Misalignment of assigning the first element in void* arrays and malloc assigning more memory than necessary

I’m confused as to why the following code still runs even though i have not allocated enough memory for the void* arr[]; i’m still able to write to those locations and not run into a segfault.

void** arr;

arr = realloc(NULL, 1); // 1 Byte allocated
arr[0] = (void *)1;     // able to store a 8B pointer

arr = realloc(arr, 2); // 2 Bytes allocated
arr[1] = (void *)2;    // able to store yet another 8B pointer

arr = realloc(arr, 4); // 4 Bytes allocated
arr[2] = (void *)3;    // able to store yet another 8B pointer
arr[3] = (void *)4;    // able to store yet another 8B pointer

// Error
arr = realloc(arr, 8); // realloc():invalid next size thrown presumaby 
                       // because we wrote into the space for malloc metadata

Also, looking at this [screenshot of the program's memory layout] it seems that the first assignment a[0] = 1 takes up only the first 4B chunk even though void*s are 8Bytes. The rest of the assignments do take up 8Bs so i’m also curious why the first a[0] only takes up 4Bytes.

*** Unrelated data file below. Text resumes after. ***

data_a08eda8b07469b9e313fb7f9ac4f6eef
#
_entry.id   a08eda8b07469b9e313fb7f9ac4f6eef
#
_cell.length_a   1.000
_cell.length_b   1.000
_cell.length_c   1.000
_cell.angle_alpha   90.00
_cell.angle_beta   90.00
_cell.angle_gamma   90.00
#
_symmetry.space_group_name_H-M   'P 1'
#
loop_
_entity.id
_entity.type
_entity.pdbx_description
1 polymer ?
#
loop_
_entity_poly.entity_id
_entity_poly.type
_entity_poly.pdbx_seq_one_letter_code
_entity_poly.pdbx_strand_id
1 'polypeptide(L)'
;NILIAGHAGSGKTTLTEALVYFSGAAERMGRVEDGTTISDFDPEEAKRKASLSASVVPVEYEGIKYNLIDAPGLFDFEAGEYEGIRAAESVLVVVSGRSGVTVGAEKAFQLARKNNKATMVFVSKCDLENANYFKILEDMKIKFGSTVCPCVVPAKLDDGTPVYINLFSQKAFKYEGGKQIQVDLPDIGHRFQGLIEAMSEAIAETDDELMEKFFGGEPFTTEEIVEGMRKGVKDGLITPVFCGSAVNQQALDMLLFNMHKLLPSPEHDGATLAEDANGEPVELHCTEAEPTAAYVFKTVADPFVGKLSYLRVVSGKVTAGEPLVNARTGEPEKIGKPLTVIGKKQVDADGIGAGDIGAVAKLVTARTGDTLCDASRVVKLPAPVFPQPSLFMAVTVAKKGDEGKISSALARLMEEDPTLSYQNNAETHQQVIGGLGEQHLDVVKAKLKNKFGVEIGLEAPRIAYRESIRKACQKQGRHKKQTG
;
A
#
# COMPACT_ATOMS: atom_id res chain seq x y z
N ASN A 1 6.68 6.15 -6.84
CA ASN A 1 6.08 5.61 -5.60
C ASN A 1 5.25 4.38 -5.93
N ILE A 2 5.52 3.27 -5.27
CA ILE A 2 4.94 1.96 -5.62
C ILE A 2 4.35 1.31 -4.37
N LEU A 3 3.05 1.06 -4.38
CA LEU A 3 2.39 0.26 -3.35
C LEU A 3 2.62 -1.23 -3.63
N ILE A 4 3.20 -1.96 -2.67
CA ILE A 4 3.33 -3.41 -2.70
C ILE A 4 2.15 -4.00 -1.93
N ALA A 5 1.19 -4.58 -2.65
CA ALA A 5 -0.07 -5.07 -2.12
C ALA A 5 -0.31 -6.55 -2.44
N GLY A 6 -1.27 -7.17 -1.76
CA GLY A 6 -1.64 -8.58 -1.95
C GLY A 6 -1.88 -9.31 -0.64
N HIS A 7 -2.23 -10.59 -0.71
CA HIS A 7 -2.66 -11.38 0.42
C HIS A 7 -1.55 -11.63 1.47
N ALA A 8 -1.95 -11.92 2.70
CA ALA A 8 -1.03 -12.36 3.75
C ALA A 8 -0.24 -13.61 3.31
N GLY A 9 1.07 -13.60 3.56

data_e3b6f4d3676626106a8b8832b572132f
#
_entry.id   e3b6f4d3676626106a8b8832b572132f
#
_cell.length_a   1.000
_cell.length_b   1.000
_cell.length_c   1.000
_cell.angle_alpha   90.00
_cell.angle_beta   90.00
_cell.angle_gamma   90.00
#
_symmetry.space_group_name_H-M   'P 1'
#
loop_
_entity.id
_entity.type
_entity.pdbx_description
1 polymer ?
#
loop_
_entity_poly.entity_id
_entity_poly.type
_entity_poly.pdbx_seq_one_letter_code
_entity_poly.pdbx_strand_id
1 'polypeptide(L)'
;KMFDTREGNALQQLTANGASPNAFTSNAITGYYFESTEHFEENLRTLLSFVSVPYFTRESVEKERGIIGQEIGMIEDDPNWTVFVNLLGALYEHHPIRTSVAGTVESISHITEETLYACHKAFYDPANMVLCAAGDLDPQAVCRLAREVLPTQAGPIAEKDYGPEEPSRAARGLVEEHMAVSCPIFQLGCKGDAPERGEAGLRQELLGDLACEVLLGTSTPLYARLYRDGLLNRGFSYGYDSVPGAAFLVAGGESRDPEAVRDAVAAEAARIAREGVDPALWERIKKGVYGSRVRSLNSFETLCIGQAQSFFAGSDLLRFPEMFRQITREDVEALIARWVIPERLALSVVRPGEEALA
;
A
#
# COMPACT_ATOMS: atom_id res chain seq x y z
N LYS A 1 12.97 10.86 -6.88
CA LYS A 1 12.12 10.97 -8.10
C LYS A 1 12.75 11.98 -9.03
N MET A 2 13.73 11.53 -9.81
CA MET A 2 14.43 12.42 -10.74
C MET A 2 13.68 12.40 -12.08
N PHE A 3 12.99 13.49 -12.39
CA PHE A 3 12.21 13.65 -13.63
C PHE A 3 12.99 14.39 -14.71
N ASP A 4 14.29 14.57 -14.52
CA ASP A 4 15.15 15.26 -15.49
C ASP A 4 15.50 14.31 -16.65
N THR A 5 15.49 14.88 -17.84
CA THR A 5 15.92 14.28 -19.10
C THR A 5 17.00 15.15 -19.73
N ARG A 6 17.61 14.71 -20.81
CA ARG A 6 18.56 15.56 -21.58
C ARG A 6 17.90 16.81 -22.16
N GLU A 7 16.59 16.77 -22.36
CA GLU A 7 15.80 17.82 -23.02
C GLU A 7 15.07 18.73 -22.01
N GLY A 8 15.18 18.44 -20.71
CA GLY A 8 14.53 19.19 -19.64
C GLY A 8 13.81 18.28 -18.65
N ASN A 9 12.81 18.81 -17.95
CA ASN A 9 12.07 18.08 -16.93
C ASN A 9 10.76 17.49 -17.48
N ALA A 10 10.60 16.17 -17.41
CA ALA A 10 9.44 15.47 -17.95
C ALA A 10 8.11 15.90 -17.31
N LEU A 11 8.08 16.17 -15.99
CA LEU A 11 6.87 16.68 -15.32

Thank you!

>Solution :

It is undefined behavour. In C nothing prevents you from writing to the invalid or not allocated memory.

it seems that the first assignment a[0] = 1 takes up only the first 4B
chunk even though void*s are 8Bytes.

No, it is called little endian and less significant bytes are stored first.

example:

#include <stdio.h>
#include <stdlib.h>
#include <string.h>

int main(void)
{
    unsigned long long x[] = {1,2,3};
    unsigned y[sizeof(x) / sizeof(unsigned)];

    memcpy(y,x,sizeof(x));
    for(int i = 0; i < sizeof(y) / sizeof(y[0]); i ++)
        printf("0x%08x ", y[i]);
    printf("\n");
}

result:

0x00000001 0x00000000 0x00000002 0x00000000 0x00000003 0x00000000 

https://godbolt.org/z/a7vrrPWGx

You can also see it on the bete level:
https://godbolt.org/z/b7xMMfxhc

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